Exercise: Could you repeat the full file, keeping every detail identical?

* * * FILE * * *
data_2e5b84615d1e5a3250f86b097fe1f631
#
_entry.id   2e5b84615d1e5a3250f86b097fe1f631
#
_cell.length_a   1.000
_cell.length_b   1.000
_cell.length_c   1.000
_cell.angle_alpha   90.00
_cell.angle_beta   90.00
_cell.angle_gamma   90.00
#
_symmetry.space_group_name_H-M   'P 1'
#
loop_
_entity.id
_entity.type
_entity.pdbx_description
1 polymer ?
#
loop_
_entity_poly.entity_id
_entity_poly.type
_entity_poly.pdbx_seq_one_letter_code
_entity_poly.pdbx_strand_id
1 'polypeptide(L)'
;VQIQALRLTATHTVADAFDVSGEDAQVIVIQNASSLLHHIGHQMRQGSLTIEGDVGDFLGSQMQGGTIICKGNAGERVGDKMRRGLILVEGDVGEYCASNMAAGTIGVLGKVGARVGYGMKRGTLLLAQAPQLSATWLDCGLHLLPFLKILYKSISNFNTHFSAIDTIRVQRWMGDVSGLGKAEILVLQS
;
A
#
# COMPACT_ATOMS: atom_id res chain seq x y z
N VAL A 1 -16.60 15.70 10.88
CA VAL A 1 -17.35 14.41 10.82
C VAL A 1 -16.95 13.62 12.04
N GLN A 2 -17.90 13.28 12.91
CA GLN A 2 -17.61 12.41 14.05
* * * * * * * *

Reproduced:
data_2e5b84615d1e5a3250f86b097fe1f631
#
_entry.id   2e5b84615d1e5a3250f86b097fe1f631
#
_cell.length_a   1.000
_cell.length_b   1.000
_cell.length_c   1.000
_cell.angle_alpha   90.00
_cell.angle_beta   90.00
_cell.angle_gamma   90.00
#
_symmetry.space_group_name_H-M   'P 1'
#
loop_
_entity.id
_entity.type
_entity.pdbx_description
1 polymer ?
#
loop_
_entity_poly.entity_id
_entity_poly.type
_entity_poly.pdbx_seq_one_letter_code
_entity_poly.pdbx_strand_id
1 'polypeptide(L)'
;VQIQALRLTATHTVADAFDVSGEDAQVIVIQNASSLLHHIGHQMRQGSLTIEGDVGDFLGSQMQGGTIICKGNAGERVGDKMRRGLILVEGDVGEYCASNMAAGTIGVLGKVGARVGYGMKRGTLLLAQAPQLSATWLDCGLHLLPFLKILYKSISNFNTHFSAIDTIRVQRWMGDVSGLGKAEILVLQS
;
A
#
# COMPACT_ATOMS: atom_id res chain seq x y z
N VAL A 1 -16.60 15.70 10.88
CA VAL A 1 -17.35 14.41 10.82
C VAL A 1 -16.95 13.62 12.04
N GLN A 2 -17.90 13.28 12.91
CA GLN A 2 -17.61 12.41 14.05